Last year, for Black History Month, we wrote about pupils' learning and wellbeing experiences, looking at the ethnic and racial disparities in English schools. We have continued to collect data over the 22/23 academic year on crucial areas of pupils' experience and wellbeing and will look at some of the changes over the last year. 

Representation in the curriculum

The data from our Pupil Experience and Wellbeing survey shows that pupils of Any Other Ethnic Group (48%) are 21% more likely to rarely or never feel that the curriculum reflects people like them than White British/Irish Students (27%). Mixed/Multiple ethnic groups (16%) and  Black/African/Caribbean/Black British students (18%) are the least likely to feel that the curriculum reflects them Very or Quite often. Across the student body, we see a decrease in the percentage of pupils in 2022/23 who feel that the curriculum reflects people like them.

Sophie Thompson from the Head Teacher recently highlighted that Pearson’s report on Diversity and Inclusion in Schools reveals that four out of five UK teachers believe that more could be done to incorporate and celebrate diverse cultures, people and experiences in UK education and curriculum. There is particular scope for this in English and literacy, where over a quarter (27 per cent) of teachers felt that the curriculum isn’t diverse enough. Sophie also drew on data from CLPE’s (Centre for Literacy in Primary Education) Reflecting Realities report, which showed that just seven per cent of children’s books published in the last three years featured characters of colour, and only five per cent had BAME main characters.

Classroom Experience

In the 2022/23 Academic year, we can see that Asian/Asian British pupils and Black/African/Caribbean/Black British pupils were the most likely to feel “very/quite confident” about working independently. 

One question where there are visible racial disparities in English Schools in pupils' experiences is “How often do you feel that your teachers treat you fairly?” We can see from this graph that Black/African/Caribbean/Black British students are the least likely to feel that teachers treat them fairly “Always/Very often” or “Quite often”. Whereas pupils from Asian/Asian British and White British/Irish Pupils are most likely to feel that teachers treat them fairly “Always/Very often” or “Quite often”.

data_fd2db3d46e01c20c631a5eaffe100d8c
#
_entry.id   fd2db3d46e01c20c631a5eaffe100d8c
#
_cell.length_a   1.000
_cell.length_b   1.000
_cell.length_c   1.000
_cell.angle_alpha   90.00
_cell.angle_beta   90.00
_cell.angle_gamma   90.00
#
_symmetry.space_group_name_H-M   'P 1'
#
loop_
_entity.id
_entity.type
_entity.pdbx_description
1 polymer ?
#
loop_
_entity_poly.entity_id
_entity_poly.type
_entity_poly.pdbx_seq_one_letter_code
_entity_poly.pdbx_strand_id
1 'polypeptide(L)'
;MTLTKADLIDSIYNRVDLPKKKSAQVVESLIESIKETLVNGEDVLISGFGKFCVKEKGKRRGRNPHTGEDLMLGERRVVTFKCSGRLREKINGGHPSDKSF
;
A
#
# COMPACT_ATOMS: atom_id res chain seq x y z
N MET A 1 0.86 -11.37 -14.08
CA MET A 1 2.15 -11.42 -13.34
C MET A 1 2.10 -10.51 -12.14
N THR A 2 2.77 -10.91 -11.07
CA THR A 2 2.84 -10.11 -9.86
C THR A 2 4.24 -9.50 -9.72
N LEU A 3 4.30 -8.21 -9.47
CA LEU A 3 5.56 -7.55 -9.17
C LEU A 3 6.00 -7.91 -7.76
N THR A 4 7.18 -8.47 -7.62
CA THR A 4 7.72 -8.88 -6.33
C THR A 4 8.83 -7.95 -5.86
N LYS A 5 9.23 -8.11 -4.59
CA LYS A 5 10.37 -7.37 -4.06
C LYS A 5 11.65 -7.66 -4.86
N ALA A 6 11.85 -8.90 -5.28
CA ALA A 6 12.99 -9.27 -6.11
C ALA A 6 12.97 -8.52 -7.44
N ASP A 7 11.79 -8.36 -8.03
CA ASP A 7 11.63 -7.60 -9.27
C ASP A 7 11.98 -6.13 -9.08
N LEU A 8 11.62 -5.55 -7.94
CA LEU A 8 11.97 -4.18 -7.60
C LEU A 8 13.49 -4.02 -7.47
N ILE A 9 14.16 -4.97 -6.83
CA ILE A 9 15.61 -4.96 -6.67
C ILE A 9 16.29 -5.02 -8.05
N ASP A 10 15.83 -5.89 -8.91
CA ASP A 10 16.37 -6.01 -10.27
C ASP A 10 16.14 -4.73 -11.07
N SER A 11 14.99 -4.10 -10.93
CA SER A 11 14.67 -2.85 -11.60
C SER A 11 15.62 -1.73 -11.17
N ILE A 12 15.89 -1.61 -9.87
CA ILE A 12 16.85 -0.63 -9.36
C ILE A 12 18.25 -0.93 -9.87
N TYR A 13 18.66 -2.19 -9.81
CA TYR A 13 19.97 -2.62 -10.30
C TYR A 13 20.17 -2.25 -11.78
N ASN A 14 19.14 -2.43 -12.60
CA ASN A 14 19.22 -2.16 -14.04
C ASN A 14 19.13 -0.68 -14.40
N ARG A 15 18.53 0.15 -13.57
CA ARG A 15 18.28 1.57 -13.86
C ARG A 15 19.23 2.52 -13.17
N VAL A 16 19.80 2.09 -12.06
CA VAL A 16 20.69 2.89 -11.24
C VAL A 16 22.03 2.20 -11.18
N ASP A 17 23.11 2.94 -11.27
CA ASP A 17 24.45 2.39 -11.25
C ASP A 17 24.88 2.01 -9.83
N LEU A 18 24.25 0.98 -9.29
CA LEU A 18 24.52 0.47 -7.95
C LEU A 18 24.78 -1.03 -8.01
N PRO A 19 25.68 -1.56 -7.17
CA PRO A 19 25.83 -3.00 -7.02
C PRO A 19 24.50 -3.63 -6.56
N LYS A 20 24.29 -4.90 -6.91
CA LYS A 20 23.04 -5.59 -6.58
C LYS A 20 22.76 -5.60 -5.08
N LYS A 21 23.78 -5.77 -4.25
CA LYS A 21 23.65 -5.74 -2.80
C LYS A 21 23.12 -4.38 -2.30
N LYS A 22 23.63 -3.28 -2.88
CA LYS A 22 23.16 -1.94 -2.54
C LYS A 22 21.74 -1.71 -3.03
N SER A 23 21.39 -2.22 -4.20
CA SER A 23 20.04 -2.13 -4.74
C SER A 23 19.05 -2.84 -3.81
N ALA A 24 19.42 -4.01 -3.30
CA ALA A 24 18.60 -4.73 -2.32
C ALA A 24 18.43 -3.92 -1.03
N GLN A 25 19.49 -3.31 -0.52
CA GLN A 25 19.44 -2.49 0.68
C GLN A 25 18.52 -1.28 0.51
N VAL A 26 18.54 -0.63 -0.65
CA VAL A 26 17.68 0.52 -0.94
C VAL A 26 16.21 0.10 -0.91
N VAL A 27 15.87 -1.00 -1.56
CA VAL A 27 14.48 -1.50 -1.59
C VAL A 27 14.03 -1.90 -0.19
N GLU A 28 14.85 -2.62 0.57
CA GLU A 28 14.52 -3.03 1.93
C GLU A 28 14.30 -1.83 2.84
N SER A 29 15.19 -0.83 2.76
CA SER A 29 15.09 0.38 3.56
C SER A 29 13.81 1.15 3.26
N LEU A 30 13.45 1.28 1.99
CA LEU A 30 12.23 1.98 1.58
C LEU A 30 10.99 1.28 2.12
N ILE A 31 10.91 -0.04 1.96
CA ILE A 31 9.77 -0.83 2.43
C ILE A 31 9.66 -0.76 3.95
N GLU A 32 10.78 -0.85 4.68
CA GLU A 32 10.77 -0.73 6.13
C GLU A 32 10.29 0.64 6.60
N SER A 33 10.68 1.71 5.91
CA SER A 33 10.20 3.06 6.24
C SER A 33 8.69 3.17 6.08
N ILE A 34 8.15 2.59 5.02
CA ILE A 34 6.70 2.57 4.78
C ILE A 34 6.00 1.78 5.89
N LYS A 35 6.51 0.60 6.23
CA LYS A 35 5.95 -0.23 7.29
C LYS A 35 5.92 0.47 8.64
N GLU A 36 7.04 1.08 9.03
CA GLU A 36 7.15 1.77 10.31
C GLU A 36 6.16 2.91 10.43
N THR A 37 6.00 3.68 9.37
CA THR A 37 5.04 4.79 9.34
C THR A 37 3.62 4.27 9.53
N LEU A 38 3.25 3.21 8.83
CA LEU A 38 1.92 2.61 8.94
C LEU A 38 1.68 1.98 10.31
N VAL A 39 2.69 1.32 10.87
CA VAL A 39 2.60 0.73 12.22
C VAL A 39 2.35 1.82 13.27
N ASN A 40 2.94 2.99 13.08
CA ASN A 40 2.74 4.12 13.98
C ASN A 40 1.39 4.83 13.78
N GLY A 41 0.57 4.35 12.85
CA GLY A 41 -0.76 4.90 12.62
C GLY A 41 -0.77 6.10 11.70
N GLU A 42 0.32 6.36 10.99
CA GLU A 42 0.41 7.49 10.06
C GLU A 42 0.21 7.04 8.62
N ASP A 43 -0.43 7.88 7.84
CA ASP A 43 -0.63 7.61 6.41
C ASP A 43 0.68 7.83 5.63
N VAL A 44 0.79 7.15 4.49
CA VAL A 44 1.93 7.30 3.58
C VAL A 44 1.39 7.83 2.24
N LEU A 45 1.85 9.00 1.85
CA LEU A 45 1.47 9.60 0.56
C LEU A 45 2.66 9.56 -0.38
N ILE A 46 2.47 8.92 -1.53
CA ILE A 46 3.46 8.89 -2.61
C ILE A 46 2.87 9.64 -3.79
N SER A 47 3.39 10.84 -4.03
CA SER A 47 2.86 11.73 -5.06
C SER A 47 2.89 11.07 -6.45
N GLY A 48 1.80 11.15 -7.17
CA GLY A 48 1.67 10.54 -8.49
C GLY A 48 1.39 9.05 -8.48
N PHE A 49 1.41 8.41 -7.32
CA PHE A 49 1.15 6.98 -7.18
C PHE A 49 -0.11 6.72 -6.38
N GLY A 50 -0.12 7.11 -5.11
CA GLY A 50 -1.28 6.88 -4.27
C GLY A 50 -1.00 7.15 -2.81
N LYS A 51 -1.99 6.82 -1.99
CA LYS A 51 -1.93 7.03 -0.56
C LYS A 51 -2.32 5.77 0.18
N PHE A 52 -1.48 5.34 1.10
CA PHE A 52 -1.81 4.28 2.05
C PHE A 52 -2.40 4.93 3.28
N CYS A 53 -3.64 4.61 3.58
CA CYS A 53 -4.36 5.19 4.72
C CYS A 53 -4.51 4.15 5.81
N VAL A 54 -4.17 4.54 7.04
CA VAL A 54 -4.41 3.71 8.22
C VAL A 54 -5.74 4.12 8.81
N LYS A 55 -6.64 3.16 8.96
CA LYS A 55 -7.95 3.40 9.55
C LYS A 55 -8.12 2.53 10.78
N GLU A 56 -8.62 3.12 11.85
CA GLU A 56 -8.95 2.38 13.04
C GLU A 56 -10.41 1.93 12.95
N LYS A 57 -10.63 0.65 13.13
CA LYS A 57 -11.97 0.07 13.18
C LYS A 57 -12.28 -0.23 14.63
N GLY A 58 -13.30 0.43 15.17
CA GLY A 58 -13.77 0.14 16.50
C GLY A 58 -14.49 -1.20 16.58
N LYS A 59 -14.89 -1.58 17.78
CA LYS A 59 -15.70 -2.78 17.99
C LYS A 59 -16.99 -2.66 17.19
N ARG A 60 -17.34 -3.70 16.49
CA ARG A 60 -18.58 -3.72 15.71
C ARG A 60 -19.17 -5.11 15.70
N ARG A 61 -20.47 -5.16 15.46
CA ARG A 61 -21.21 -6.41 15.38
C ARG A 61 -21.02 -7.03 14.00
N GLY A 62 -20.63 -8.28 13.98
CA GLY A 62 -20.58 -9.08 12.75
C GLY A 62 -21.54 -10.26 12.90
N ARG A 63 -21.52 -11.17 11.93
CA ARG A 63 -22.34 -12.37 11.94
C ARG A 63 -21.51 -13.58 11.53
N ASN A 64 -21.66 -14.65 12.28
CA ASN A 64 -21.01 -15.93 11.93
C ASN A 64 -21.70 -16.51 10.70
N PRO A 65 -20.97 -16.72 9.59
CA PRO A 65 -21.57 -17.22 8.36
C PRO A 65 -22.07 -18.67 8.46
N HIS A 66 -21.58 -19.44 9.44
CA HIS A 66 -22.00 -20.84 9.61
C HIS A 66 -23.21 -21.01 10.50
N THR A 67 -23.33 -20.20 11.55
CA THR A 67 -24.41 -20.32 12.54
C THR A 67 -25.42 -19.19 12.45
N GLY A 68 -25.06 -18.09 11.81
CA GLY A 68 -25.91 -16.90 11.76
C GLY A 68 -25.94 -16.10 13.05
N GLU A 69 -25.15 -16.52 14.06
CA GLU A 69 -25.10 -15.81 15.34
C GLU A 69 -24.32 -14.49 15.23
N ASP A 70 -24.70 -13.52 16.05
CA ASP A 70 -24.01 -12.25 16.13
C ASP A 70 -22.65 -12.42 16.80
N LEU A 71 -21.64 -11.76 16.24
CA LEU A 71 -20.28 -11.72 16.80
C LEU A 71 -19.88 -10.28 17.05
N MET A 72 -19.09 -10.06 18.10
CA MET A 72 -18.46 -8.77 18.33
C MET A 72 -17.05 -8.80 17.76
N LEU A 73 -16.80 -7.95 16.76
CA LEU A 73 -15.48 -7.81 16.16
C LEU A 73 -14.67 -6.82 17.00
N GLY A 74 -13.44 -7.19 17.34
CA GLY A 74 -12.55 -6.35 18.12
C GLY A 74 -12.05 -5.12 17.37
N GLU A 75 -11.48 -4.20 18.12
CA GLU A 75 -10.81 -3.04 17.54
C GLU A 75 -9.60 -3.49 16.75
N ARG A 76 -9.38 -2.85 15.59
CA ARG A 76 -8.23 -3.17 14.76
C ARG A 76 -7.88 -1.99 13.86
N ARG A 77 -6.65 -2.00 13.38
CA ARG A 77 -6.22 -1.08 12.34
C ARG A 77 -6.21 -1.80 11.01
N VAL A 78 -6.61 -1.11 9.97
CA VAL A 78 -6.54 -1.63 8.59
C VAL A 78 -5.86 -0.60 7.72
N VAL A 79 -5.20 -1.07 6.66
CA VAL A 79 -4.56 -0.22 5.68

Out-of-School Responsibilities

When looking at our question, “How much other work or responsibilities do you have besides school (looking after siblings, etc.)?, We generally see that Black/African/Caribbean/Black British pupils, Any Other Ethnic Group pupils, and Mixed/Multiple ethnic groups pupils, are most likely to have “ A lot” or “Quite a lot” other work or responsibilities do you have besides school. White British/Irish pupils are the least likely to have other work or responsibilities do you have besides school. 

Our data shows that pupils from non-white backgrounds are experiencing increased work responsibilities outside of school in the 22/23 academic year compared to 2021/2. The Race Equality Foundation highlight in their Education Briefing Paper that Persistent economic and environmental factors will continue to act disproportionately on learning and development, impacting all education phases. Such factors will manifest in further limitations for students to find learning spaces to develop fluency and confidence through practice, concentration and support.

Listen to Pupils’ Experiences using Surveys

Schools can take note of students' experiences and learn a lot from regularly engaging with students. This can take shape through school council student forums, Anonymous honesty boxes, school surveys, Student council forums and many other ways. 

Surveying pupils is a fantastic way to understand pupils' experiences and wellbeing better. The Edurio Pupil Learning Experience and Wellbeing Survey gather feedback from students about their classroom learning experience and wellbeing. Uncovering student perceptions is essential as it strongly correlates with learning outcomes and can be a significant improvement tool for schools and academies.

Some critics of survey-led feedback research suggest that only those with the most extreme views will respond to the questions, leading to extreme response bias. 

However, as we have highlighted in the past, we believe that if they have a view and wish to express it, this is valuable information that cannot be ignored. These viewpoints can highlight situations and experiences that policymakers and school leaders value when identifying where provision has failed some individuals. 

Edurio can help you to find the most effective ways to improve pupils' wellbeing and learning experience within your organisation by supporting you to run our Pupil Wellbeing Survey. Fill out the form below, and we will contact you shortly.